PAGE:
Figure 12. SampleWebService project

SampleWebService project

The Visual Studio Project defines the Web service and methods for interacting with the data in the SampleWebService.cs file and corresponding class files (for example, Customer.cs, CustomerAddress.cs, and LineItem.cs), while the complete Business Data Catalog application definition is contained in the SampleWebService.xml file provided with the sample.

To set up and work with the sample

  1. Run the SampleWebService project from Visual Studio or deploy the application to IIS.

  2. Modify the WsdlFetchUrl property of the SampleWebService.xml file to point to the Web service URL.

  3. Import the SampleWebService.xml file into the Business Data Catalog to create the application.

SampleWebService Entities

Customer, Address, Region, Order, and Line Item. Each entity demonstrates a unique feature about the Business Data Catalog. For example, the Address entity is used only in an association with the Customer entity, and as a result does not have an Identifier element. An Identifier element uniquely identifies an entity, much as a key in the database world. The SampleWebService.xml file contains several comments that define each unique feature demonstrated for each entity. Instead of paraphrasing all of the comments and information provided in the SampleWebService.xml file, this article discusses one of the additional important aspects of defining a Business Data Catalog application, which is an Association. Before you continue, ensure that you have reviewed the SampleWebService project.

Associations

Associations define the connection between entities in a Business Data Catalog application. The following XML is taken from the SampleWebService.xml application and defines an association between Customer and Addresses.

Code listing 15

<Association 
  Name="CustomerToAddresses"
  AssociationMethodEntityName="Customer" 
  AssociationMethodName="GetCustomerByID"
  AssociationMethodReturnParameterName="Customer" 
  AssociationMethodReturnTypeDescriptorName="CustomerAddresses"
  AssociationMethodReturnTypeDescriptorLevel="1">  
  <SourceEntity Name="Customer" />
  <DestinationEntity Name="Address" />
</Association>

This is a unique example to look at because the Customer Web service defines a field that is an array of Address entities for that particular Customer.

The attributes of the association define the following:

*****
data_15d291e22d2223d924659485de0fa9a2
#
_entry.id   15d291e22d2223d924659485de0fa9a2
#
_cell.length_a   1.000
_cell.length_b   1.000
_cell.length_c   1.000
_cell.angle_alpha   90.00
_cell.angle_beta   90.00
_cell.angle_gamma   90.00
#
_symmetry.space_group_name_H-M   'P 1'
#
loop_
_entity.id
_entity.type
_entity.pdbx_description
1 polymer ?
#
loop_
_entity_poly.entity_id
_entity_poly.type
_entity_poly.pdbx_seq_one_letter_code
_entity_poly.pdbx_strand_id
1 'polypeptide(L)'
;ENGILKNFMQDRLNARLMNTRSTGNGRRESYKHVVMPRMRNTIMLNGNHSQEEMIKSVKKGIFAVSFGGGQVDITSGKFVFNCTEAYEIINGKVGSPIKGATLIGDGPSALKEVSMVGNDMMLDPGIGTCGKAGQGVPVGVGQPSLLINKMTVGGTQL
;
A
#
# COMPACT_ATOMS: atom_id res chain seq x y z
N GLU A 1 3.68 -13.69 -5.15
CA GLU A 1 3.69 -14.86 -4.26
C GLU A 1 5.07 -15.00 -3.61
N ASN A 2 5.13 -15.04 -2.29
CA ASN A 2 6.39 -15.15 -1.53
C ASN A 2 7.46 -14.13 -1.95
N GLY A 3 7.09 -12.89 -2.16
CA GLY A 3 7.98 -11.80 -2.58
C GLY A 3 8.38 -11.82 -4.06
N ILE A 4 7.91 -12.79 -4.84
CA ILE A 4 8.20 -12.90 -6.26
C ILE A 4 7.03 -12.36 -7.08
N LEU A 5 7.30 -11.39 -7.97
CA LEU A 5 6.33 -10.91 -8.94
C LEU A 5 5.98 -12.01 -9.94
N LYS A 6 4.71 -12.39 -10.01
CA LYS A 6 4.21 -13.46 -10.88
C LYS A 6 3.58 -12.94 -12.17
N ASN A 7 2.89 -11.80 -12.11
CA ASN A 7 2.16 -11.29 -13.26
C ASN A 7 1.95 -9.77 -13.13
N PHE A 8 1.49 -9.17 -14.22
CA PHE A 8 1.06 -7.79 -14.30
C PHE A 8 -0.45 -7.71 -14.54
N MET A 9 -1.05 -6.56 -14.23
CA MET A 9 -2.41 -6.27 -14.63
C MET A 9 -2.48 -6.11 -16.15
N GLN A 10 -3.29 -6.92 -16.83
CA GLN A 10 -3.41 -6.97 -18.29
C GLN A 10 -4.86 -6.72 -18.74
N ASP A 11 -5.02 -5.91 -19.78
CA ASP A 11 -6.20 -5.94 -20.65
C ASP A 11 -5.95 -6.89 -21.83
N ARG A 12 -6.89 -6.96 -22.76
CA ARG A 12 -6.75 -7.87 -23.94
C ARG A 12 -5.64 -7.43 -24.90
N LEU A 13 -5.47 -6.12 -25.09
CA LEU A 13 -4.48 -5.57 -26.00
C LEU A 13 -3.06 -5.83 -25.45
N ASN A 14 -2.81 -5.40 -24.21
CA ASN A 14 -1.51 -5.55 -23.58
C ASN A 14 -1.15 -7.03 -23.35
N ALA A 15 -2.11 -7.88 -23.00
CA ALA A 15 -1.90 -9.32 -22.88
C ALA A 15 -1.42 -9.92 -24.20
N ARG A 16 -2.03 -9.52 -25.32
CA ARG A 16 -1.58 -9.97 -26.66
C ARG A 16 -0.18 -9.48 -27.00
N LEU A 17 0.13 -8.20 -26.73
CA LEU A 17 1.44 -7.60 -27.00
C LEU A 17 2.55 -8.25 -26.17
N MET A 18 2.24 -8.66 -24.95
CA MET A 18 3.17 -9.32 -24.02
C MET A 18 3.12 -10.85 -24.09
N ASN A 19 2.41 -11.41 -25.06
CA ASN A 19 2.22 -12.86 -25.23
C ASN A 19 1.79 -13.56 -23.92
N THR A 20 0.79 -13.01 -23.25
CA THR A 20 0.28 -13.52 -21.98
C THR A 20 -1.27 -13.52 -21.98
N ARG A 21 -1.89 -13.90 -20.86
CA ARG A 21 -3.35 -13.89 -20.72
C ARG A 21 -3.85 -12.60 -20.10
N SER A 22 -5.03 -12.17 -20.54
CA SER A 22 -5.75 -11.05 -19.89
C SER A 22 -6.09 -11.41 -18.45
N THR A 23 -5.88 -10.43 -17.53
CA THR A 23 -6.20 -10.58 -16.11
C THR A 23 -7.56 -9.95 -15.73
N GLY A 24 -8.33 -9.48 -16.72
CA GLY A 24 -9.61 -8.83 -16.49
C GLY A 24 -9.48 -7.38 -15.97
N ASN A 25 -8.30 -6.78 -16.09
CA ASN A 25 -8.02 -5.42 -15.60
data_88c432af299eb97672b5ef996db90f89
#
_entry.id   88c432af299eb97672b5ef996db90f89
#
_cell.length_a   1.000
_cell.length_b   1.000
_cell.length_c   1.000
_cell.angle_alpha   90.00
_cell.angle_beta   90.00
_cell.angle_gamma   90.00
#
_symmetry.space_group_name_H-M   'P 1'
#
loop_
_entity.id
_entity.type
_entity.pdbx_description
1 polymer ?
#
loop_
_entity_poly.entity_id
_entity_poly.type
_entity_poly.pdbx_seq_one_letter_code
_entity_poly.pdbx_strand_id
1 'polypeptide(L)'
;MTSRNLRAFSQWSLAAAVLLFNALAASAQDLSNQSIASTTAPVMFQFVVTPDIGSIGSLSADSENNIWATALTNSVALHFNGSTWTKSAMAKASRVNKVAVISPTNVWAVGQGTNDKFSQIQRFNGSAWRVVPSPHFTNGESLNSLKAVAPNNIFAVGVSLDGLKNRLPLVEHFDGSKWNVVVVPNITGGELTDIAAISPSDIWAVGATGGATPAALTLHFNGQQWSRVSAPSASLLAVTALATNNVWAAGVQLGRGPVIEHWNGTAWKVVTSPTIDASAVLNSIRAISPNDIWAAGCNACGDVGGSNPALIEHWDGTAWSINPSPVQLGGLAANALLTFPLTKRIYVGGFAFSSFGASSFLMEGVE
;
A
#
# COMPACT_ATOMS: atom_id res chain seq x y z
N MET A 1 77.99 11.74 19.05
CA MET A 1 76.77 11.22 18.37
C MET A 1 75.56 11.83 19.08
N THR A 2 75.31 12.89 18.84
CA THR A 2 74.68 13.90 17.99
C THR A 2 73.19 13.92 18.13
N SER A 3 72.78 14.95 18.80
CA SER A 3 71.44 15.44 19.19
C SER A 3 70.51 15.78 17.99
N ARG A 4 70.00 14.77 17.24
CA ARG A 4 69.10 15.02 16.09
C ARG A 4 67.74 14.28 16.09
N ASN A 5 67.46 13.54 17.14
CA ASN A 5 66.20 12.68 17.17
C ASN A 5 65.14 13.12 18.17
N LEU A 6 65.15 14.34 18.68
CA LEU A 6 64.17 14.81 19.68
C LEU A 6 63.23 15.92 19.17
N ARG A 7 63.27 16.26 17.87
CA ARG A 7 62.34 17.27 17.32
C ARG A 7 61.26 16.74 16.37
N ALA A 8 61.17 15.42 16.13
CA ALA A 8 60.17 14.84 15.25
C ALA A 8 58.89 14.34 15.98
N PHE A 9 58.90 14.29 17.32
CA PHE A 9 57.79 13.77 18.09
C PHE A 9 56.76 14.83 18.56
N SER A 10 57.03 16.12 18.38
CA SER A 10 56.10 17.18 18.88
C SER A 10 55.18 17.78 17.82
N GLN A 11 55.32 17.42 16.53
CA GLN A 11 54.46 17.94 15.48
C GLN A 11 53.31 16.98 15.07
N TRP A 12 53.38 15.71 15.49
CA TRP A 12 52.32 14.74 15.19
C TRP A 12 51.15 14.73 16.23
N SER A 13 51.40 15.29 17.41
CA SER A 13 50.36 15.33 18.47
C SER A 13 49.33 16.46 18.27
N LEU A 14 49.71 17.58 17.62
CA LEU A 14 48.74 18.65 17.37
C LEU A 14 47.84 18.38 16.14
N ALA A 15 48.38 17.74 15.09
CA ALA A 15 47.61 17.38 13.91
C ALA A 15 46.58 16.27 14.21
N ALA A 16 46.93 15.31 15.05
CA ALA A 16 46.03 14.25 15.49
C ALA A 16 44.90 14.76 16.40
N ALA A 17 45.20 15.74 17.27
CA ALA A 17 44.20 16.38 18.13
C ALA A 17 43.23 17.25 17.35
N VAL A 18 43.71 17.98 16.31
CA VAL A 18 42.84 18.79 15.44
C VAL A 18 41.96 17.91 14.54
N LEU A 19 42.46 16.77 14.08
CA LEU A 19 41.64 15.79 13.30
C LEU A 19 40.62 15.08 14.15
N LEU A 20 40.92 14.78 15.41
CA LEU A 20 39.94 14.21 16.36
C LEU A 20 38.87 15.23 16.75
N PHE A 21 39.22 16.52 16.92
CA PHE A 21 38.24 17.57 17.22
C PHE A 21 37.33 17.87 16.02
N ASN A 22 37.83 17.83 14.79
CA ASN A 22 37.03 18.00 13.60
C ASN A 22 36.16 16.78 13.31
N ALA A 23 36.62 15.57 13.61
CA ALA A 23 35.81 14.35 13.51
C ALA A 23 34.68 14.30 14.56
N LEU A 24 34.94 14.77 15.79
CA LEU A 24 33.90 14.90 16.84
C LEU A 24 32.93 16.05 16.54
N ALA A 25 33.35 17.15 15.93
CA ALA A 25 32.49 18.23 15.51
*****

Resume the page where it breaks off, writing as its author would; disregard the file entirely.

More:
• Name A descriptive name of the association.

  • AssociationMethodEntityName The name of the entity that contains the method used to find or traverse the associated item. In the SampleWebService project, the Customer entity defines the method used for retrieval of the association data.

  • AssociationMethodName The actual method name on the entity that is used to retrieve the association data. In the SampleWebService project, the Customer entity defines a GetCustomerByID method that returns a unique Customer, which contains a field that is an array of all the Addresses for that Customer.

  • AssociationReturnParameterName The name of the return parameter (data type) that contains the destination entity instance. In the SampleWebService project, the Customer entity is returned but each customer contains an array of Address entities. So, though a customer type is returned, the Address type is retrieved as a nested type of the Customer.

  • AssociationMethodReturnTypeDescriptorName An optional attribute. The name (type) of the return parameter that contains the destination entity instances. In the SampleWebService project, there is a TypeDescriptor definition within the Customer entity that defines the CustomerAddress[] with Name=CustomerAddresses. This name is used for the association definition and allows the association to use only part of the Customer return structure (the address).

  • AssociationMethodReturnTypeDescriptorLevel Indicates the level of the TypeDescriptor in the return structure. In the SampleWebService project, the Address is TypeDescriptor one level within the Customer.

  • SourceEntity The source entity for the association. You can have more than one SourceEntity defined for an association. In some cases, more than one entity must be used to obtain the DestinationEntity.

  • DestinationEntity The destination entity. In the SampleWebService project, the destination entity is the Customers Address.

Conclusion

The Business Data Catalog is an exciting new technology that provides much more than a way of surfacing data from databases to SharePoint sites. The Business Data Catalog can connect to Web service applications allowing virtually any type of system that exposes a Web service to be surfaced within SharePoint sites. After you develop a Business Data Catalog application, end users can easily gain access to the data defined in the Business Data Catalog application without writing any code. Just add Business Data Catalog Web Parts.